WASHINGTON (Reuters) - U.S. President Barack Obama spoke to German Chancellor Angela Merkel on Tuesday for the first time since a new spy scandal dented relations between the two allies, and pledged to be in touch about ways to improve U.S.-German intelligence cooperation.
The call followed a difficult period in U.S.-German relations after Berlin told the CIA station chief last week to leave the country after officials unearthed two suspected U.S. spies.
Berlin said last week it had discovered a suspected U.S. spy in the Defense Ministry. That came just days after a German foreign intelligence worker was arrested on suspicion of being a CIA informant and admitted passing documents to a U.S. contact.
“The president and the chancellor ... exchanged views on U.S.-German intelligence cooperation, and the president said he’d remain in close communication on ways to improve cooperation going forward,” the statement said.
The phrase “exchanged views” may suggest the two leaders were far apart on how they see the issue.
Merkel has said spying on allies is a “waste of energy.” The White House, while being circumspect in what it would confirm about CIA activity, has said the issue should be resolved through diplomatic channels and not through the media.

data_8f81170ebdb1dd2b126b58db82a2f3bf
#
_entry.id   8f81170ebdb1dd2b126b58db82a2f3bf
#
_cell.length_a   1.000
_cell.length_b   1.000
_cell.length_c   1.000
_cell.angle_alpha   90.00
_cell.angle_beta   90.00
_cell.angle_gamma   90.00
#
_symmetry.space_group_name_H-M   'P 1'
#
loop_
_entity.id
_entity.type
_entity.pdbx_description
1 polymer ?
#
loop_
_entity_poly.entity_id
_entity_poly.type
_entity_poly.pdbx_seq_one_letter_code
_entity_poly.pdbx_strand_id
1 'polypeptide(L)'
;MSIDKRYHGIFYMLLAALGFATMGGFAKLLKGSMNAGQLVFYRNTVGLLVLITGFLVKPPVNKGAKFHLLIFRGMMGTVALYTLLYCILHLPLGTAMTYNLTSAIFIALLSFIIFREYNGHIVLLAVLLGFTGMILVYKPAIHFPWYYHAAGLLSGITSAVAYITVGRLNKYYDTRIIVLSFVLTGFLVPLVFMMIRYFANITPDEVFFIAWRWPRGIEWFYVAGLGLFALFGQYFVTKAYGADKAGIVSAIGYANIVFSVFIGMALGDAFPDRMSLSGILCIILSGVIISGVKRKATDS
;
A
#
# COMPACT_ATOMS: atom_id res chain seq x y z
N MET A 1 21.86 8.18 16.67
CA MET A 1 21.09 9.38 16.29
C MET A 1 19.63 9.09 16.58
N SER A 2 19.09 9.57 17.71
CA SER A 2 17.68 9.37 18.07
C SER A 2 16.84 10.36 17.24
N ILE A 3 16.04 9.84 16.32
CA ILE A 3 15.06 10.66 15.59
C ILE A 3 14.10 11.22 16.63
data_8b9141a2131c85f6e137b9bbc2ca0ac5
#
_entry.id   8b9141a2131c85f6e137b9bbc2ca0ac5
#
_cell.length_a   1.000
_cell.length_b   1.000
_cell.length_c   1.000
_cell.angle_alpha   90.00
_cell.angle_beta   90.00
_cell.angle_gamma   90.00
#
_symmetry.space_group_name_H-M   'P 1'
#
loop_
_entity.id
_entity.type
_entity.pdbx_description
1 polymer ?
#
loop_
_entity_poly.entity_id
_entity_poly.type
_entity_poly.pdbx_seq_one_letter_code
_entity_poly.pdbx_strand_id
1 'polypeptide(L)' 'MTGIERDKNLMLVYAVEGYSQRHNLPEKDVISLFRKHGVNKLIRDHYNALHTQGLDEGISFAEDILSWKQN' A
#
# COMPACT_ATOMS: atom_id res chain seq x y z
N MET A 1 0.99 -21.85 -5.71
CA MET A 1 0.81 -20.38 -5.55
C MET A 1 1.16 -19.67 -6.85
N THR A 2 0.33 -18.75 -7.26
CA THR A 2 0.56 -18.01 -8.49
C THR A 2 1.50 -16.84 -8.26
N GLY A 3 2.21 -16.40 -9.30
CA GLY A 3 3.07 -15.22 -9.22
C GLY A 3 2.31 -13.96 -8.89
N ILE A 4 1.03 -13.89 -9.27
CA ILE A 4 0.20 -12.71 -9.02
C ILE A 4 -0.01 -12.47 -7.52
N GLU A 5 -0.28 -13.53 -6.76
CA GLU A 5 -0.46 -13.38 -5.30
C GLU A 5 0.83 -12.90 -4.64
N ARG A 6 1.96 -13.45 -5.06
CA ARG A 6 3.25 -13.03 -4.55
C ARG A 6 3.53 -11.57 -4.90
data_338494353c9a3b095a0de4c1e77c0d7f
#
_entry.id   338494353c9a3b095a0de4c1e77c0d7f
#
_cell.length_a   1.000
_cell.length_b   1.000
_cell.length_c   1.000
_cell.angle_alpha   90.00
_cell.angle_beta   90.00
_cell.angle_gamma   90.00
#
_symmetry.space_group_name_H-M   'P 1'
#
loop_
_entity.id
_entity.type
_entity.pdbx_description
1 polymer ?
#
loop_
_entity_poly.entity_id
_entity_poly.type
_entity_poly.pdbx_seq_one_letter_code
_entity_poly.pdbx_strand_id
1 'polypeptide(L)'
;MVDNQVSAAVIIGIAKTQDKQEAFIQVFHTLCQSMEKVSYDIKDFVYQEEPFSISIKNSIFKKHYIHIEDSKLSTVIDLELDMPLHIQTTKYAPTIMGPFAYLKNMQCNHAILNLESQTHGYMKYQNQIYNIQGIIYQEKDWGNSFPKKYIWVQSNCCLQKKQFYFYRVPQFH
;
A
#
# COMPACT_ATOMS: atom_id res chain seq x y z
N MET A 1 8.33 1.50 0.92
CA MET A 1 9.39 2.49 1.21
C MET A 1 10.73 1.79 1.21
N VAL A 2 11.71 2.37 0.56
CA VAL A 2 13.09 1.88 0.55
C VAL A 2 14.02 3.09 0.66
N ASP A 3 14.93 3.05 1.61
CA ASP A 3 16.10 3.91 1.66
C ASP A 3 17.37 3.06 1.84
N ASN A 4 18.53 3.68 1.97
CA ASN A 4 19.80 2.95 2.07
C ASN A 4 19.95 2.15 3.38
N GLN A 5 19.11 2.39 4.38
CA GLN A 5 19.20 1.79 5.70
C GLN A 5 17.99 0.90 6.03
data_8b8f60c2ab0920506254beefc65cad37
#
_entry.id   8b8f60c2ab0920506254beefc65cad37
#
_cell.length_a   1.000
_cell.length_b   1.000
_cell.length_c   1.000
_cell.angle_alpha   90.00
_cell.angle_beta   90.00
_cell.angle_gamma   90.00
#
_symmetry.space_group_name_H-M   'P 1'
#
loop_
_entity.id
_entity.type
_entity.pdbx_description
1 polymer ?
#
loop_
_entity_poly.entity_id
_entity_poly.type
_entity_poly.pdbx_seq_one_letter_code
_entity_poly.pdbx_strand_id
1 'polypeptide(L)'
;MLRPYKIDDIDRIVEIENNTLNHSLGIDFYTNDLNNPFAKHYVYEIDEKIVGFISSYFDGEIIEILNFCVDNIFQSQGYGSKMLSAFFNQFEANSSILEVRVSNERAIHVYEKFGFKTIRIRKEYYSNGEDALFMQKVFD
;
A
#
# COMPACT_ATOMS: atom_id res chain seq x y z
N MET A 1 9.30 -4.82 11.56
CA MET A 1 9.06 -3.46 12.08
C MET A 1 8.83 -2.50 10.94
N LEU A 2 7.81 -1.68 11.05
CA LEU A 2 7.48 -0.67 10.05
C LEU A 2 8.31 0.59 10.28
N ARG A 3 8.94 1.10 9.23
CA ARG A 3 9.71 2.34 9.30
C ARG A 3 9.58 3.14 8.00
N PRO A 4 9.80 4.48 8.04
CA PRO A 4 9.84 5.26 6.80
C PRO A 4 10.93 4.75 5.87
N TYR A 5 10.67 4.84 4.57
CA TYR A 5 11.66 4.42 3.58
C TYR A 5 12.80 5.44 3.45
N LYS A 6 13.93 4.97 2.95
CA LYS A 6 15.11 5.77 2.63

The United States and Germany are important partners on a host of global conflicts. Obama and Merkel also discussed the violence in Ukraine and talks with Iran about its nuclear program, the White House said.
The two leaders reiterated that Russia had to take more steps to de-escalate the situation in eastern Ukraine by urging rebels to release hostages and by ending the flow of heavy weapons, equipment, and fighters across the Russian border.
“The leaders agreed that to date neither the United States nor Germany has seen Russia fulfill these required actions,” it said.
Obama and U.S. officials have held a number of calls with European leaders in recent days about Russia in a sign that Washington is pushing for a new round of sanctions against Moscow.
U.S. Vice President Joe Biden told Ukraine President Petro Poroshenko on Tuesday that the United States was working with European allies on the issue amid what they cited as further acts of escalation from Russia.
“The leaders discussed Russia’s ongoing support for the separatists and apparent escalation of the conflict over the last few days,” the White House said in a statement about the call between the two men.
“The vice president told President Poroshenko that the United States was engaging with European leaders to discuss the imposition of costs on Russia for its continued escalation of the conflict,” it said.
Reporting by Jeff Mason; Editing by Peter Cooney; Editing by Peter Cooney